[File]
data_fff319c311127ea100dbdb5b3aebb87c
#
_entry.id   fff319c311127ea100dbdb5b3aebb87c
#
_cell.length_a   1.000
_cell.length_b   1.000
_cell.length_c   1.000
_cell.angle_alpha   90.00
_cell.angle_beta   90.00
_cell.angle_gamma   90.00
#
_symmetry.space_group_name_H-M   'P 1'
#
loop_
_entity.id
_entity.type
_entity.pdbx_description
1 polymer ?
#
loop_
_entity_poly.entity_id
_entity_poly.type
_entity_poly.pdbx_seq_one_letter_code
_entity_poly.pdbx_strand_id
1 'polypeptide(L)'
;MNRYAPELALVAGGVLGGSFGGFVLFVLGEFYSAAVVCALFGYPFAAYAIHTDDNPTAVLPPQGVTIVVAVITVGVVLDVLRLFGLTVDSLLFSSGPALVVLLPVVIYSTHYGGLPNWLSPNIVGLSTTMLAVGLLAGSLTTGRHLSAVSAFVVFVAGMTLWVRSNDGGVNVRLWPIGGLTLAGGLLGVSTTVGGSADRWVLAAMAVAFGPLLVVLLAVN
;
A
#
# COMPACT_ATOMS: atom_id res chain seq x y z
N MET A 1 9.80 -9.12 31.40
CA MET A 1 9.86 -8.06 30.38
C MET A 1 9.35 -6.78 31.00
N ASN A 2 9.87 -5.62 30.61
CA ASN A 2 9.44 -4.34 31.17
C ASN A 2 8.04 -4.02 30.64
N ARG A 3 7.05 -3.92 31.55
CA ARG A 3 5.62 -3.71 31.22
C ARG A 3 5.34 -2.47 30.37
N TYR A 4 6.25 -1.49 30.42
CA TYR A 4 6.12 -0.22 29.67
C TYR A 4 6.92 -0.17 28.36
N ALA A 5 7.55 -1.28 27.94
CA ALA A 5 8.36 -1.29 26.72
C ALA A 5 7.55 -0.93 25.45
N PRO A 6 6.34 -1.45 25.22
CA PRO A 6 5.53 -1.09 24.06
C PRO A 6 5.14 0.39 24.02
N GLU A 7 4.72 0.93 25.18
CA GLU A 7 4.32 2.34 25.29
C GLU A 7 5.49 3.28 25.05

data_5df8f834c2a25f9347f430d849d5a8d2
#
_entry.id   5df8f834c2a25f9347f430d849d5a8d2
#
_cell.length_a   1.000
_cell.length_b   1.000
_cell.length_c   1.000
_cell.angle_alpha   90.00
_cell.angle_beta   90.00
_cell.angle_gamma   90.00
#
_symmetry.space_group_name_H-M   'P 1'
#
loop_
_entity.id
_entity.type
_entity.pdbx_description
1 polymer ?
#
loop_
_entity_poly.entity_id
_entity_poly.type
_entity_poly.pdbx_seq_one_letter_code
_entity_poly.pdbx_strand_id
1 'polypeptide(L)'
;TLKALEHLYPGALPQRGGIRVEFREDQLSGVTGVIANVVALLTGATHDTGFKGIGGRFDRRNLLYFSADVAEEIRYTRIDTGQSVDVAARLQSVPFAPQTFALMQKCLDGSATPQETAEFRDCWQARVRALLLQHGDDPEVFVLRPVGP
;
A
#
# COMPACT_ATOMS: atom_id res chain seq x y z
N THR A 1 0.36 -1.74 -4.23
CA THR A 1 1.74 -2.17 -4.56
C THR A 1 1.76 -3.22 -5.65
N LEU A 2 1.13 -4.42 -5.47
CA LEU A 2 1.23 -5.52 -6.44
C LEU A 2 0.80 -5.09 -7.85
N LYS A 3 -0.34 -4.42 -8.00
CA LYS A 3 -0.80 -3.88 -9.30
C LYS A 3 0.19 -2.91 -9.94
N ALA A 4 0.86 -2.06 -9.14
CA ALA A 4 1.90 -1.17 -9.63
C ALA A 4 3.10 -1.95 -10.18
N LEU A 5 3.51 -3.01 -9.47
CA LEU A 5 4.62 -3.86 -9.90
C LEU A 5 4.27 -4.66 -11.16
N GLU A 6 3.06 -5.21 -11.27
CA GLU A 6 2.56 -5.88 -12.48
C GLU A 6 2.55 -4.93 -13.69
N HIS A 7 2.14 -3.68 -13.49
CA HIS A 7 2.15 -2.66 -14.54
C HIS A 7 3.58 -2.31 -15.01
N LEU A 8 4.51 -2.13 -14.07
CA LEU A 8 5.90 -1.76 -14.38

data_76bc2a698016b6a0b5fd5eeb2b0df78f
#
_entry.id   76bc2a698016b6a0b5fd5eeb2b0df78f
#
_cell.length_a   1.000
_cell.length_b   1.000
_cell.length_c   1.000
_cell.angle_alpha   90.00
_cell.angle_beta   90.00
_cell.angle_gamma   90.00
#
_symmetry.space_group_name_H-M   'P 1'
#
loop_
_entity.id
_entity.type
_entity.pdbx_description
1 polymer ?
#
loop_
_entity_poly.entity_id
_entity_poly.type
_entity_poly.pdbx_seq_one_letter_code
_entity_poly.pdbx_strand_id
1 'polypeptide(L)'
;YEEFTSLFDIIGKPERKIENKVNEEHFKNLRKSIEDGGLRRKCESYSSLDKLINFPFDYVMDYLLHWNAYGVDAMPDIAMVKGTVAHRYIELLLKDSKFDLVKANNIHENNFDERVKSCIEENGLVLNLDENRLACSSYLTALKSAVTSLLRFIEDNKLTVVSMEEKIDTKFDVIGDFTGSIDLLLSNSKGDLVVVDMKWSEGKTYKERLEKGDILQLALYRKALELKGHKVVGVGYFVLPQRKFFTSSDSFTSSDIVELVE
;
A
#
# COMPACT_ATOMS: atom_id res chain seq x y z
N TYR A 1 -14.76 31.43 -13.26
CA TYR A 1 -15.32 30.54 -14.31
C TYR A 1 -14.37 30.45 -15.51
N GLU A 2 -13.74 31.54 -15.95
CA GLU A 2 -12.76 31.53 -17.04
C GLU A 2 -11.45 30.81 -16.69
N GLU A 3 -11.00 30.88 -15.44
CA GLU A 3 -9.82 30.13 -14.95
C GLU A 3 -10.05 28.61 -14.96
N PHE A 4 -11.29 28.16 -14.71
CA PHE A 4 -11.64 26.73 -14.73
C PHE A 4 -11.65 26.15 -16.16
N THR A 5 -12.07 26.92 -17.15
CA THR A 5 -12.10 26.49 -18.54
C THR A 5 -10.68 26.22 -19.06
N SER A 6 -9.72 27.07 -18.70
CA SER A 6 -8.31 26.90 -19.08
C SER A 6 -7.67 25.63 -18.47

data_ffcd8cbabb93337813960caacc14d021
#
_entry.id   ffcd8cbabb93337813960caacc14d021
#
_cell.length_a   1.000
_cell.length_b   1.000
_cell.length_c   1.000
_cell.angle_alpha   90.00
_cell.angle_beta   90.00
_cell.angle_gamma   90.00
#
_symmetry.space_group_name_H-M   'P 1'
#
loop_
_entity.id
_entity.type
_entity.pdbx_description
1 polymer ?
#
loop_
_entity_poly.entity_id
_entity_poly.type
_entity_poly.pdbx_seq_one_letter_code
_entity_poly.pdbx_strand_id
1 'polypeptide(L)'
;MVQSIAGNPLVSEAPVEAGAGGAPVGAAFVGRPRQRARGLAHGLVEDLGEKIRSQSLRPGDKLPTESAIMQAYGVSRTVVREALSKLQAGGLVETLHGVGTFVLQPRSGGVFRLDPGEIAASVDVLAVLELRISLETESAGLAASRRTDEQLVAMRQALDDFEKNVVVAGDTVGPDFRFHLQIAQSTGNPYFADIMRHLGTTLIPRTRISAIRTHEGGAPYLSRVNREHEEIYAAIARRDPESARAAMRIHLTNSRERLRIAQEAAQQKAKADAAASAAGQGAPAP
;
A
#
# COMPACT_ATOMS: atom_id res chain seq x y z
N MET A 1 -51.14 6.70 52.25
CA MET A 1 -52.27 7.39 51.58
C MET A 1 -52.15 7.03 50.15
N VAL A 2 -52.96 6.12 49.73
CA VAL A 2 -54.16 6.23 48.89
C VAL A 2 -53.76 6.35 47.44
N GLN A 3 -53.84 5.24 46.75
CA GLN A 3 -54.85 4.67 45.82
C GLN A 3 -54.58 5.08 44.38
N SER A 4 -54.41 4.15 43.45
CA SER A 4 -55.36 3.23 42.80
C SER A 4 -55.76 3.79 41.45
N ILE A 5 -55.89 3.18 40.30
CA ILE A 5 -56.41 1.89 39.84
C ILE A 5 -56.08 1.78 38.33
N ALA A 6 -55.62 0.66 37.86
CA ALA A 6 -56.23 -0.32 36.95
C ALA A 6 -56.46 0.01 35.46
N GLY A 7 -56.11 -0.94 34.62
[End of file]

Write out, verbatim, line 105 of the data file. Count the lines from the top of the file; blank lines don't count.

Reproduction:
data_76bc2a698016b6a0b5fd5eeb2b0df78f